A shocking video has surfaced revealing how thieves can unlock the Samsung S8 via a hack that only takes minutes!
Your Samsung S8 is vulnerable to thieves who can easily hack the supposedly airtight iris scanning feature used to authenticate and open the phone.
Samsung touted the iris scanning security feature as “foolproof” and “airtight.” However, hackers have proven this to be an entirely false claim. Jan “Starbug” Krissler of the Chaos Computer Company in Germany reveals the simplicity with which thieves can breach security the S8. He released a video showing the ridiculously easy process involved.
Simple iris scanner hack
Krissler also revealed that hackers could use other Samsung products to bypass the iris scanner in merely a few minutes. Not only is the hack simple, but it is also inexpensive. In fact it will only cost the thief approximately $700 to go through with their crime.
A potential thief only need take a covert picture of the S8 owner using an infrared filter, even at a distance as far as 5 meters away. Next, they print out the image and apply contact lenses to the irises. The S8 becomes immediately fooled into believing that it is the owner’s eyes and it opens the phone.
To reinforce the point, the printer Krissler used was one of Samsung’s own, which ironically was the most efficient at the job. Furthermore, what is most alarming is that marketers tout such iris scanning technology to be the next big thing in phone security in the mass market.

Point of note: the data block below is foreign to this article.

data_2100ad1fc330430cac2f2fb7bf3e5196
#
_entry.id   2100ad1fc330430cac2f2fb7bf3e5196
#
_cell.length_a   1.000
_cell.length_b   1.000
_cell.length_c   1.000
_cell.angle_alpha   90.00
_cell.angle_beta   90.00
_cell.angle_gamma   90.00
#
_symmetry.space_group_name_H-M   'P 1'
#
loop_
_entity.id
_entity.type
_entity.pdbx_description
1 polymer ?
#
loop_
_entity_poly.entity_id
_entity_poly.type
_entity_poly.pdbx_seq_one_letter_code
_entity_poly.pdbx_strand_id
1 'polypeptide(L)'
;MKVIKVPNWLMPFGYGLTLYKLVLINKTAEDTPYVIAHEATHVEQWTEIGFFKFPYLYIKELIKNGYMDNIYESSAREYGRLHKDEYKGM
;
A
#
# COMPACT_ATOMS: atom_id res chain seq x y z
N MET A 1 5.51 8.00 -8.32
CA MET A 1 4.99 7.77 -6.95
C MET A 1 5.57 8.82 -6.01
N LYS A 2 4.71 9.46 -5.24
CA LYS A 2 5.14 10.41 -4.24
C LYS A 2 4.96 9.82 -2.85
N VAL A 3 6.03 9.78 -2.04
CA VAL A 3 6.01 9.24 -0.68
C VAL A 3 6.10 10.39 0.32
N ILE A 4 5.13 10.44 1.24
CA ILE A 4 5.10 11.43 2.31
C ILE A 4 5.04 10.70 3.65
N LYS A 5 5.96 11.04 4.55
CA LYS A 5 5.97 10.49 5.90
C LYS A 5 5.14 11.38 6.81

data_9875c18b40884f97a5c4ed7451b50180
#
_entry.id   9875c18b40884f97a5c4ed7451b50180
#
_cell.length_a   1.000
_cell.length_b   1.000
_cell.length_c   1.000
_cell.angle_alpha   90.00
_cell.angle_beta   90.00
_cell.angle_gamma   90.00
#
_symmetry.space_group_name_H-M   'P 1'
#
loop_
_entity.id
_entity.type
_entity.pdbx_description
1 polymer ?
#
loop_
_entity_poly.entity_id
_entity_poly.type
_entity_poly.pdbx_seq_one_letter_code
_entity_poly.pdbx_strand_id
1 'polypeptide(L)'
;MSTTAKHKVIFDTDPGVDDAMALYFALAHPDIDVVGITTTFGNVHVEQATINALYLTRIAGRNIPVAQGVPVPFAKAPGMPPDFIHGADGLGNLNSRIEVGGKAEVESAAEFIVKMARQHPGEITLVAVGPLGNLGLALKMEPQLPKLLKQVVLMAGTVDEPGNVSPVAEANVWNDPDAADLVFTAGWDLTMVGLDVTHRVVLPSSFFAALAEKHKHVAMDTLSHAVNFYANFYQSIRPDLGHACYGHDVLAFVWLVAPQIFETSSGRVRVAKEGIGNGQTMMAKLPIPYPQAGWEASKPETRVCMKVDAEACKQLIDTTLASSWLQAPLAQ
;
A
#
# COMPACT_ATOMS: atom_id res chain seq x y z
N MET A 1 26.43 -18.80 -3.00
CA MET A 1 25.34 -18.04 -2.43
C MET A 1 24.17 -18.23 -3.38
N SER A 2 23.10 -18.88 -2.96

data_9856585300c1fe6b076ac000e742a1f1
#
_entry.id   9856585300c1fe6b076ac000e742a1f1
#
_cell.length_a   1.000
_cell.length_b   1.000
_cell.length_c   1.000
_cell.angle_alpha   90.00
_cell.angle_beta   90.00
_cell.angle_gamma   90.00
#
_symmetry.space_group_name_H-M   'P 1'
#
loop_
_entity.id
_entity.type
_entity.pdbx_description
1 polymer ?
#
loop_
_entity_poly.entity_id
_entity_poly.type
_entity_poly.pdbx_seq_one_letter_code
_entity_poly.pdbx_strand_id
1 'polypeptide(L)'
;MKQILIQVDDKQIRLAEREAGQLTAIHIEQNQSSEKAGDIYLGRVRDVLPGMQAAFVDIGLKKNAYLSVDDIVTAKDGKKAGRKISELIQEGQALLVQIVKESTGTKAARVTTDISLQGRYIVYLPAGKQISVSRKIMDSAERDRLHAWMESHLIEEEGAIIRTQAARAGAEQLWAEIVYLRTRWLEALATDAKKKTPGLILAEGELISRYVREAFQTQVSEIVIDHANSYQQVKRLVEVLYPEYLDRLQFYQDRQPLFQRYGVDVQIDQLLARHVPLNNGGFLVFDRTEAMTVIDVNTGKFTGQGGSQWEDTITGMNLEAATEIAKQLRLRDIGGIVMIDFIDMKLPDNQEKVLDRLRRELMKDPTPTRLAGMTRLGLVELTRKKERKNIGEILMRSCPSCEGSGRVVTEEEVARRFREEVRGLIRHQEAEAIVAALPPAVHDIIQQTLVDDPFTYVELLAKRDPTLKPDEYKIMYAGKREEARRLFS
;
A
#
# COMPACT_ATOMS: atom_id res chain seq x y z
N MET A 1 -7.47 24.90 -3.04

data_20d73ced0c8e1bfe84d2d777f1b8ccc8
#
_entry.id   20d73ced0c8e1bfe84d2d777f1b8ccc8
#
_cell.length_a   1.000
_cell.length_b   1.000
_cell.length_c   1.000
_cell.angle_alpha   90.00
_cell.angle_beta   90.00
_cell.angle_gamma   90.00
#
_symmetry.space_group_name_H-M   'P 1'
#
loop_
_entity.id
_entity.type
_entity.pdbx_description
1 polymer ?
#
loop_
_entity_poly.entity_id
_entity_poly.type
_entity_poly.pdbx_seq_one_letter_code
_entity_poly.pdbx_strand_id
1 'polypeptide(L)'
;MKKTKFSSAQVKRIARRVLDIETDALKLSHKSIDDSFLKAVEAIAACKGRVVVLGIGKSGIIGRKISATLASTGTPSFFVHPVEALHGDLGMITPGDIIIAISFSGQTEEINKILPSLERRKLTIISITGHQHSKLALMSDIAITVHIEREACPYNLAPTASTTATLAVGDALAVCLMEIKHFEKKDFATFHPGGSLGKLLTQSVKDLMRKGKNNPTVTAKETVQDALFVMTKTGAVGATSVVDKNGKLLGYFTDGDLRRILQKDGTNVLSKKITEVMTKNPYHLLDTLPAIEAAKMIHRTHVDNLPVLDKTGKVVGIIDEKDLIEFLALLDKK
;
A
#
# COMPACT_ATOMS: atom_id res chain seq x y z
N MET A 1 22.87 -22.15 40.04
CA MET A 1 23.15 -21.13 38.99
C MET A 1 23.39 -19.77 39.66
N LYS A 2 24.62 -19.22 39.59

Risks of biometrics
Many airports and secure laboratories are already using iris scanning. They consider it to be a fail-safe way to circumvent security breaches. Banks and other companies are utilizing the technology for making payments, and Australia is soon to roll out facial recognition to replace passports. Frighteningly, consumers are turning a blind eye to the security risks that surround their most private information.
iPhone has been using fingerprint authentification for some time now, which is another supposedly fail-proof security method. However, Chaos Computer Company has proven the fallibility of this method also in the past.
Keep reading …